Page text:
As trans studies has become more institutionalized, it has rarely departed from the norms of elite academic traditions that privilege research and publication over teaching, while neglecting critical interrogation of higher education institutions themselves. While the market-based logics of outcomes assessment for teaching have begun to penetrate the domain of higher education, research output is still what really counts for getting a job, tenure, promotion, a better job, or even a raise. As the guest editors of this issue point out in their introduction, “in the three seminal publications that signal the emergence of trans* studies as a field (i.e., The Transgender Studies Reader, The Transgender Studies Reader 2, and TSQ: Transgender Studies Quarterly), there is only one article that has a specific focus on formal educational contexts and pedagogical concerns.” While scholars of education and pedagogy have published highly regarded work in their own disciplinary journals regarding the reproduction and contestation of gender normativity in educational settings, there has been a marked absence of such scholarship in the field-defining venues of trans studies—until now.
With this special issue on “Trans*formational Pedagogies,” guest editors Z Nicolazzo, Susan B. Marine, and Francisco J. Galarte redress such absences and argue that explicit attention to the institutional contexts of formal educational activities should be central to trans studies in the moment of its increasingly rapid institutionalization. The collection of essays they offer here, described more fully in their own introduction to the issue, range from an examination of how teachers renaturalize the gender binary in classroom practices, to a study documenting the privileging of masculine norms of embodiment among trans men in college, to a dialogue between two trans teachers in Spain about their approaches to trans* pedagogy in public school classrooms. The articles make visible the reproduction of gender normativity in most educational settings and point to the transformative potential of education for dismantling such unthinking “genderism.”
Much of the content in this issue's recurring sections amplify the issue's theme. In “Book Reviews,” j wallace skelton and Amy McNally each offer reviews of several children's books that feature “gender-independent” or transgender young people, while Cris Mayo reviews the revised second edition of trans icon Kate Bornstein's popular My Gender Workbook, and Aaron Link profiles The Collection: Short Fiction from the Transgender Vanguard, an anthology from all-trans Topside Press, which is gaining acceptance as a teaching text in trans literature classes. In the “Research Note,” Tre Wentling's discussion of classroom pronoun attribution reveals that roughly 50 percent of the students he surveyed report that teachers use the students' preferred pronoun only some of the time or not at all, and that teachers were more likely to use the desired pronoun when a student expressed their gender identity in a binary rather than genderqueer manner. In the “Policies” section, which appears for the first time in this issue, Genny Beemyn and Dot Brauer examine resistance to making name and gender changes in student records at US colleges and universities; Don Romesburg chronicles the efforts of a committee of scholars to add LGBT history to California's elementary and high school curriculum and describes how material on transgender history was especially likely to be overlooked.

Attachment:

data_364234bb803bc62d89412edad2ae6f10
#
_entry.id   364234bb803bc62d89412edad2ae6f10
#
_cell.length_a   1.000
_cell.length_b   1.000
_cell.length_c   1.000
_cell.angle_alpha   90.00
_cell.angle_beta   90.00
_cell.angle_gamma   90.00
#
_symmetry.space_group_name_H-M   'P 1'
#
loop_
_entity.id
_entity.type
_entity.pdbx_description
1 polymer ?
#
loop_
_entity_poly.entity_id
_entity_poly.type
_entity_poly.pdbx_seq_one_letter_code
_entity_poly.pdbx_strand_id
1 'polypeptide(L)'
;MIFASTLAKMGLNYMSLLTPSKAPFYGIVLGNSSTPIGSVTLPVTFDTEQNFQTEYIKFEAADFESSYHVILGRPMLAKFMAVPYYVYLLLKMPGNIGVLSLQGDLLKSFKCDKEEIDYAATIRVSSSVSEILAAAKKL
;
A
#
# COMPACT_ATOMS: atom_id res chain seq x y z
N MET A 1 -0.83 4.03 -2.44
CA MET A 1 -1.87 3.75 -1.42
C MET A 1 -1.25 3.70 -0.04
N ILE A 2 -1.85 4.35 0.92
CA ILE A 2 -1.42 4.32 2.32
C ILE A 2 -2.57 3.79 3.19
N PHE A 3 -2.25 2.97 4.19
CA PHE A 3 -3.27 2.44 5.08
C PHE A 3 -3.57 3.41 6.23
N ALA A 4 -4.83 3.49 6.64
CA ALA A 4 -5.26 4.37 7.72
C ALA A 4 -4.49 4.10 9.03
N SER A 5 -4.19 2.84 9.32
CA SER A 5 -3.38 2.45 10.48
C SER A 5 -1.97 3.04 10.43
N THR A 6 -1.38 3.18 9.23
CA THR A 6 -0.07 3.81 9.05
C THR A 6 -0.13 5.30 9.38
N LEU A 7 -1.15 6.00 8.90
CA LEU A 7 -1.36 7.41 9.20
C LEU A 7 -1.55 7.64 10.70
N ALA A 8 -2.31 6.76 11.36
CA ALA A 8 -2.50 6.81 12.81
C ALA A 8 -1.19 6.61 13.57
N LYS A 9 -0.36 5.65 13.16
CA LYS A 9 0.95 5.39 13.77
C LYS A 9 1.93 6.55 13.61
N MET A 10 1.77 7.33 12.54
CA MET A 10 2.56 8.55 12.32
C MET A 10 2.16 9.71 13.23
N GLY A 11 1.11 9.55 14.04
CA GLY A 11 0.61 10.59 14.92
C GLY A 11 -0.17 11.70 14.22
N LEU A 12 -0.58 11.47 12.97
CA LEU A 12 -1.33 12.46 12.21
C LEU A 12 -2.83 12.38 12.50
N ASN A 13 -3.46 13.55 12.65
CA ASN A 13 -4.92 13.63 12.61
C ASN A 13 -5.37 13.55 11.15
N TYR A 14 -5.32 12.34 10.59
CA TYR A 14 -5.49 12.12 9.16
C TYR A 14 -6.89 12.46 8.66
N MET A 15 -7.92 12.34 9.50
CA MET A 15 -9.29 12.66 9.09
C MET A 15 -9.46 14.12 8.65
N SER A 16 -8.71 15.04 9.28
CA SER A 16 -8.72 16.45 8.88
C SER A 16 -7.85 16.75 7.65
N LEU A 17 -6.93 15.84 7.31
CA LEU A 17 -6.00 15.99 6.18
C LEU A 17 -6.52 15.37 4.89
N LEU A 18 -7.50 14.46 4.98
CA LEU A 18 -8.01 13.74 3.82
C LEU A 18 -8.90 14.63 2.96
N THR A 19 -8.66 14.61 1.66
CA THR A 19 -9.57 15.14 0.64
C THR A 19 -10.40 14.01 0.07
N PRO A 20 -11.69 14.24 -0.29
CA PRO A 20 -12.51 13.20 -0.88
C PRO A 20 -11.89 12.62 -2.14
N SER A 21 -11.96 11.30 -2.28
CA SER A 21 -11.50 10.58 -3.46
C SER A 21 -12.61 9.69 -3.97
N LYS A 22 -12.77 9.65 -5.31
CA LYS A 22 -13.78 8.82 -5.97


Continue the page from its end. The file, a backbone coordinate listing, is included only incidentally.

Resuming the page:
This issue debuts two other recurring sections: “Fashion” and “Translations.” In the first, TSQ editorial board member Frank J. Galarte, who will regularly curate the fashion section, offers a brief autobiographical reflection on what trans fashion means to him and what it can teach all of us, before interviewing textile, text, and film artist L. J. Roberts, whose embroidery of a photo of Jackie Mautner carrying a sign at the 2012 New York Drag March expressing solidarity with incarcerated trans woman Cece McDonald is the cover image for this issue of TSQ. In the inaugural translations section, translation scholar David Gramling has selected contributions from Italian medievalist Fabian Alfie, who translates a fourteenth-century bawdy tale involving cross-dressing, and from gender studies scholar S. P. F. Dale, who translates a statement by Ray Tanaka, contemporary Japanese author of Toransujendā feminizumu (Transgender Feminism, 2006), on the neglect by feminist antiviolence activists of intimate partner violence experienced by trans individuals.